AFC Stopsley player sentenced for attack on referee at Stockwood Park football match
A footballer who knocked a Luton referee unconscious nearly two years ago has been sentenced to a 12 month community order.
Luke Nicholls, 28, of Ashcroft Road, Luton, appeared at Luton Crown Court today to plead guilty to the assault on referee Henry Ifesi at Stockwood Park on December 11, 2016.
After Nicholls’ brother was sent off during an argument with the referee which also involved their father, AFC Stopsley player Nicholls punched Mr Ifesi in the back of the head before fleeing the scene.
Rival team AFC Enterprise were left to tend to the unconscious man.
Mr Ifesi has suffered ongoing health problems since the attack, including headaches, bouts of blurred vision, ringing in his ear and anxiety. He was forced to quit refereeing after serving 24 years.
Judge Lynn Tayton QC told Nicholls that his behaviour had been “utterly disgraceful”.
She said: “Mr Ifesi was providing a service... in any sort of football or sports match, a referee is needed.
“If you disagree with the referee’s decision, the way to deal with that is not to attack them.
“A football match or any event can’t work if you do that.
“You also don’t know who’s standing on the sidelines. You’ve got a six-year-old daughter yourself and as a father, you’ve got to understand the effect seeing this sort of thing has on children.”
The court heard that Nicholls has stayed out of trouble since the incident.
The judge imposed a 12-month community order of 200 hours of unpaid work, a three month curfew and £250 compensation awarded to Mr Ifesi.
Luton Today carried a story of the attack in December 2016 in a bid for witnesses to come forward, and Mr Ifesi was later interviewed by both ITV and BBC Three Counties.
Mr Ifesi described receiving a tirade of abuse from several Stopsley AFC players before the blow landed. He said: “I’ve been a referee for 24 years and I’ve never experienced anything like it.
“These people were threatening to hound me and Luke Nicholls actually did it. They did not so much as give a thought to assist me, they just walked away.”
Mr Ifesi told Luton Today he was deeply disappointed by the sentence, which he called “a travesty of justice”.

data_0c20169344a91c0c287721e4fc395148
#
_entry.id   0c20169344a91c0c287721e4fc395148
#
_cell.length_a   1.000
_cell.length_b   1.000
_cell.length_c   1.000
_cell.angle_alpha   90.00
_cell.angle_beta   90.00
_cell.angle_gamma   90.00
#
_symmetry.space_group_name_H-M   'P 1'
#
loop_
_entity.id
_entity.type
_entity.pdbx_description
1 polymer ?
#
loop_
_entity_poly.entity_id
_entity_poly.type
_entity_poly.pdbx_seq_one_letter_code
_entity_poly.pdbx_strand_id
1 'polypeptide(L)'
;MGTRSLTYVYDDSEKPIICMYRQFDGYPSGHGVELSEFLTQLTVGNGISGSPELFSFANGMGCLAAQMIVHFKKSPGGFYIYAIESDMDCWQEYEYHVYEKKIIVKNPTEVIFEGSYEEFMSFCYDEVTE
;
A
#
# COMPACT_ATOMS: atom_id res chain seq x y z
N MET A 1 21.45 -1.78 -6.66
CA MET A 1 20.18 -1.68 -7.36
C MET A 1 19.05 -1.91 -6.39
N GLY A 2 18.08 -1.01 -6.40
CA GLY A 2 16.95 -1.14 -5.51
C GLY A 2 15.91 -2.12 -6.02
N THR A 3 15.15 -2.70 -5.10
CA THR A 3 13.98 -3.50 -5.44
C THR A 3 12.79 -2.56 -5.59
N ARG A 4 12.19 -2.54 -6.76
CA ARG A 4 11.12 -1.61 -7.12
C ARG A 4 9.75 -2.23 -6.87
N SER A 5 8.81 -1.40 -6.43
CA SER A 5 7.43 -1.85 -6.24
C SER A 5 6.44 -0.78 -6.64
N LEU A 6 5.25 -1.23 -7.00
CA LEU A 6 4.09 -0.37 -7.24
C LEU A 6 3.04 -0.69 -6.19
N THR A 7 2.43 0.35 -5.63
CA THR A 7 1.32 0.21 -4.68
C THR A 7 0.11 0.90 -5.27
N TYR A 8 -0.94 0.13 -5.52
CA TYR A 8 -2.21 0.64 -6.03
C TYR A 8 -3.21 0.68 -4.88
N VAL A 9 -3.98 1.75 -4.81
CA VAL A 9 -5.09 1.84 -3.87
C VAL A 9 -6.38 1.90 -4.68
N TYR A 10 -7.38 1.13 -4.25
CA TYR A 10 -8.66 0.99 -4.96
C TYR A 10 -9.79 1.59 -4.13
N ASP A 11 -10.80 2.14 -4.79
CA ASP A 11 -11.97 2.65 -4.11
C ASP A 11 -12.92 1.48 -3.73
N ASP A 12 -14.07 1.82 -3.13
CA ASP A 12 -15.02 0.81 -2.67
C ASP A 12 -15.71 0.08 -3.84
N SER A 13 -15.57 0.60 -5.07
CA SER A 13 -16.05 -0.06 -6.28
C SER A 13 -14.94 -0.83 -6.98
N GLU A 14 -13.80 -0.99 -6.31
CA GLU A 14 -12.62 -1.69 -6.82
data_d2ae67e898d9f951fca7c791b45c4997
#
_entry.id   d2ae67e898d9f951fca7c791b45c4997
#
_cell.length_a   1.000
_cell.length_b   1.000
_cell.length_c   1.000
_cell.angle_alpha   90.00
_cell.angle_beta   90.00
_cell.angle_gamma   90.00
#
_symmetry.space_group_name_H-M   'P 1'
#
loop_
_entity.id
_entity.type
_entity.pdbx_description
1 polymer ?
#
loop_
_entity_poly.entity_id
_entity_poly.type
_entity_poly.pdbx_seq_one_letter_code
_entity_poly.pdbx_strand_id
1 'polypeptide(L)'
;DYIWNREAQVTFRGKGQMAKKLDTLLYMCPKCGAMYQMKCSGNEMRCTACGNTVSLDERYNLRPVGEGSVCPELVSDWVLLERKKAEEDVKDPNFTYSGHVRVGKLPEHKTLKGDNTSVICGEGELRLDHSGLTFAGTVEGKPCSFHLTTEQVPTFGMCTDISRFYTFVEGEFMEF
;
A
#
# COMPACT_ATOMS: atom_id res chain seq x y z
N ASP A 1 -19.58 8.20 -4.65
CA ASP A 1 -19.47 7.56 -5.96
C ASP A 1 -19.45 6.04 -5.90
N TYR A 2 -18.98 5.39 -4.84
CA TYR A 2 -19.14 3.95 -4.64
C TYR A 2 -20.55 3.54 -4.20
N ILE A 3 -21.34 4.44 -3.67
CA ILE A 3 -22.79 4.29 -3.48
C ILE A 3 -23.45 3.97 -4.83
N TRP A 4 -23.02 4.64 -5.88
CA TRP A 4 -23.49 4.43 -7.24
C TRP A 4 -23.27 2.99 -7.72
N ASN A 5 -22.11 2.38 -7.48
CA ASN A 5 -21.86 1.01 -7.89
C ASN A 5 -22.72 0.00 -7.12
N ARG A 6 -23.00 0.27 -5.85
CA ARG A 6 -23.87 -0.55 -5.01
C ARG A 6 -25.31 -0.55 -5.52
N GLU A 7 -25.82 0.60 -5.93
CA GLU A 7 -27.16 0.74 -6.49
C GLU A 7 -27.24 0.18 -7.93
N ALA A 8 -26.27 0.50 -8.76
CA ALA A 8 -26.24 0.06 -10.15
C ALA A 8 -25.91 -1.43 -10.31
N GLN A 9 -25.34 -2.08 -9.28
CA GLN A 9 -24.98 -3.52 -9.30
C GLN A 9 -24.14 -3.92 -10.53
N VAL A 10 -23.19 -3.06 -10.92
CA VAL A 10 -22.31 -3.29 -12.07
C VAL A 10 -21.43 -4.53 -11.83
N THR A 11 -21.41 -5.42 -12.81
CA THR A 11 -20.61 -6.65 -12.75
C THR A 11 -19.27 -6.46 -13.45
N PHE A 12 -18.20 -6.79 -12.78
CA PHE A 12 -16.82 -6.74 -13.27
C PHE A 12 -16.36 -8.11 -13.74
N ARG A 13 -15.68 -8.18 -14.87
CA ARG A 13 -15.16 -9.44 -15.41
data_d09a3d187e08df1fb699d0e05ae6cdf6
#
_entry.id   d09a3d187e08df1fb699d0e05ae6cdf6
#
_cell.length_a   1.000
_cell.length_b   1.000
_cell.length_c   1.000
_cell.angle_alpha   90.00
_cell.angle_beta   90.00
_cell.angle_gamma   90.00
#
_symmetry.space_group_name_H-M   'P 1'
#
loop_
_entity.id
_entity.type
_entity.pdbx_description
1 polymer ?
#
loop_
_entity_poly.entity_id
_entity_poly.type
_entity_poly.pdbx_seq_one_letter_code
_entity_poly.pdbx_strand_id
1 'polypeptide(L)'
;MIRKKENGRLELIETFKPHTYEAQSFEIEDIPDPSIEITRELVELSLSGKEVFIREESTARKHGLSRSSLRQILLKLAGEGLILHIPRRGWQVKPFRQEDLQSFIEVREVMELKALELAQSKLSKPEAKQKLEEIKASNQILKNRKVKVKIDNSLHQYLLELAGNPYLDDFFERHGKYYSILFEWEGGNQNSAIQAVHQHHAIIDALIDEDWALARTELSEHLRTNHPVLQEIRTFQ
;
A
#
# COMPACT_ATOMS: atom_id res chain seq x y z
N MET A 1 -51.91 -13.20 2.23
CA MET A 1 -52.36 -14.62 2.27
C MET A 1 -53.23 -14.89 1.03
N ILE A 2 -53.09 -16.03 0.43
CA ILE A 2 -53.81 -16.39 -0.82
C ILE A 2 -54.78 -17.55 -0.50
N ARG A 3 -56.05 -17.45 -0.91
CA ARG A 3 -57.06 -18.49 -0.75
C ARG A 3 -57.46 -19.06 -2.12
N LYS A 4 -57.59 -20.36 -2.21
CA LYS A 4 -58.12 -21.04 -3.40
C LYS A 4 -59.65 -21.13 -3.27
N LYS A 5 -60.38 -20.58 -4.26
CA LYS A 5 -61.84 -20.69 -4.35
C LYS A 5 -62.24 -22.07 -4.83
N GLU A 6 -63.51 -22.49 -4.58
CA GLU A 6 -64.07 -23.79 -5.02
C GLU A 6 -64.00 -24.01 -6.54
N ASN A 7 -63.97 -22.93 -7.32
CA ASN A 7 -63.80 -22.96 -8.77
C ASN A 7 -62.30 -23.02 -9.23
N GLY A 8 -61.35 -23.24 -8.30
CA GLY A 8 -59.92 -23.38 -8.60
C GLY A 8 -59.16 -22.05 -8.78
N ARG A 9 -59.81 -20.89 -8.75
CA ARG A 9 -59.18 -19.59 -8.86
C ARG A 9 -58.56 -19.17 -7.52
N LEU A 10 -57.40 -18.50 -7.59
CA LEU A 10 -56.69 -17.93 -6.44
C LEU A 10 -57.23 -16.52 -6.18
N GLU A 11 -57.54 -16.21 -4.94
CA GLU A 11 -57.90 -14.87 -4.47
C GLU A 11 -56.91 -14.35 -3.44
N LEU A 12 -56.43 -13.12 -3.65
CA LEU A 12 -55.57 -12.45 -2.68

He said: “I had no prior knowledge of this sentencing and I am truly shocked that the man walked free.
“He moved behind an unsuspecting football referee, aimed and landed a savage blow to the back of my skull.
“This individual used every trick in the book to avoid the police for over seventeen months, despite their numerous visits to track him down.
“But for the faithfulness of the witnesses and everyone involved, he would have walked free without so much as being prosecuted.”
Nicholls was brought in by police for questioning in February 2017. In his interview with police, Nicholls denied being at the match and claimed that another player was using his name.
Prosecutor Sean Sullivan said that Nicholls’ untruthful statement had complicated matters by forcing an identification process.
Judge Tayton noted that a number of witness statements were dated April 2018 and criticised the year-long delay in gathering them.
She said: “In any identification case, to allow that length of time to pass is surprising. I understand the problems with resources, but in another case this could have had a very significant impact.”
Removal man Nicholls represented himself and claimed to the probation service that Mr Ifesi had exaggerated the impact of the assault, although he later accepted the victim impact statement in his guilty plea. He stated he had been drinking the night before at a Christmas party with just two hours sleep, and he had not expected to be called up to play football.
Nicholls had arrived late in court after sustaining a punctured tyre on his van. Two men were also removed from the public gallery by the judge for grinning during sentencing.
Judge Tayton warned Nicholls: “You’ve had a delay and kept yourself out of trouble, which has been a big factor in my decision.
“If you do anything like this again, you can expect to go to prison.”